Inter Faith Week has been celebrated in the UK since 2009. But this year, the terrorist attacks that gripped Paris last Friday gave the campaign a sense of urgency.
More than 350 interfaith events have taken place in England, Northern Ireland and Wales through Saturday, November 21. The dates were planned far in advance, but the week couldn't have come at a better time for members of the East London Mosque.
Salman Farsi, a spokesman for the East End mosque, said that for years his house of worship has been a target for far right groups.
“Often global events related to terrorism causes a spike in hate mail and physical attacks on members of our community,” Farsi told The Huffington Post.
The mosque threw open its doors on Wednesday for a full-day Islam Awareness Course that had been in the works for some time. About 16 non-Muslims attended, including government workers, college diversity staff, local social workers and teachers. They were taught about Islam's intellectual history, the history of Muslims in Britain and the incredible diversity of beliefs and denominations within the religion.
According to course organizer Juber Hussain, many also had questions about Sharia law, and Islam's stance on divorce, inheritance and polygamy. Hussain said the participants came away from the program with an idea of how complex and varied Islam is throughout the world.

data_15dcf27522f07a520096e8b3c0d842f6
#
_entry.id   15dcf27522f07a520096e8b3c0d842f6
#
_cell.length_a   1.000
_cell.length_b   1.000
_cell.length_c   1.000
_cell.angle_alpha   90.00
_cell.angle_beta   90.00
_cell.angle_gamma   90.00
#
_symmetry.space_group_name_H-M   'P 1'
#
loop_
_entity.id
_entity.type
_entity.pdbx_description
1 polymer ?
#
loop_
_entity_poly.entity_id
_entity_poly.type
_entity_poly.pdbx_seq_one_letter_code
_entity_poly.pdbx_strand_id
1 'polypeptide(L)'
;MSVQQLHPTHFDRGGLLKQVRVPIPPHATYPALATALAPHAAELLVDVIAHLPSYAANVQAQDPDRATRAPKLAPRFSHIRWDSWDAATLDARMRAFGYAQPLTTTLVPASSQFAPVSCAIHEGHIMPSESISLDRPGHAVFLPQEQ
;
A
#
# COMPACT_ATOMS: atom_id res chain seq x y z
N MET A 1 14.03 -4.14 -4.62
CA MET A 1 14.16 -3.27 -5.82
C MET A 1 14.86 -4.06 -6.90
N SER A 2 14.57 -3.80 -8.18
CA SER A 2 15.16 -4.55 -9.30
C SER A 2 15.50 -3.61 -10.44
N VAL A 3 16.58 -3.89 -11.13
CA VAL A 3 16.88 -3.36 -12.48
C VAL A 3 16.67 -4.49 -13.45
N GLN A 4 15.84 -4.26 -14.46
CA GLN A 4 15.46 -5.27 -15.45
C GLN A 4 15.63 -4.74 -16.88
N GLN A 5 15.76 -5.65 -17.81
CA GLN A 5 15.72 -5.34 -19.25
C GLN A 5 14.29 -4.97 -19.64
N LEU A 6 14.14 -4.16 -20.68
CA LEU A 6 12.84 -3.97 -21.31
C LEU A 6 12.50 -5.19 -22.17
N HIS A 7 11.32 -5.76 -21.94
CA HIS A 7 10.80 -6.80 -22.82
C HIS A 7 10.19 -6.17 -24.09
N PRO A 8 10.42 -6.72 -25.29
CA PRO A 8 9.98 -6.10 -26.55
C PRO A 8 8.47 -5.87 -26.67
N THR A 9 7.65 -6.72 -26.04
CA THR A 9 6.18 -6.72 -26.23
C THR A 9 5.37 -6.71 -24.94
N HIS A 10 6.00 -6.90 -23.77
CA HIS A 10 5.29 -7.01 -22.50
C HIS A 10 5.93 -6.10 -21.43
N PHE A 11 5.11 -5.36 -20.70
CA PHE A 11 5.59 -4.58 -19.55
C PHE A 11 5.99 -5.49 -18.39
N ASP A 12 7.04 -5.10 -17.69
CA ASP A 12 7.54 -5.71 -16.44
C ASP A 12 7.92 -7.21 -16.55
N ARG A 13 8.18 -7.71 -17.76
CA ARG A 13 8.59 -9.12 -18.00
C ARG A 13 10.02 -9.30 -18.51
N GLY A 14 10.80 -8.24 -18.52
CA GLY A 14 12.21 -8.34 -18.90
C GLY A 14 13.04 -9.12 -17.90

Across Great Britain, these moments of interfaith encounter were mirrored in churches, synagogues, mosques, universities and many other venues. There were interfaith pilgrimages, photography competitions, afternoon teas, panel discussions, and community music and arts festivals. Primary schools arranged visits to local houses of worship and universities held interfaith community service projects.
This concerted and national effort was possible because the Inter Faith Network, the organization that produces Inter Faith Week, has the support of the nation's top faith bodies. The Network acts as an umbrella group for 66 member bodies, including academic, local, national and community organizations.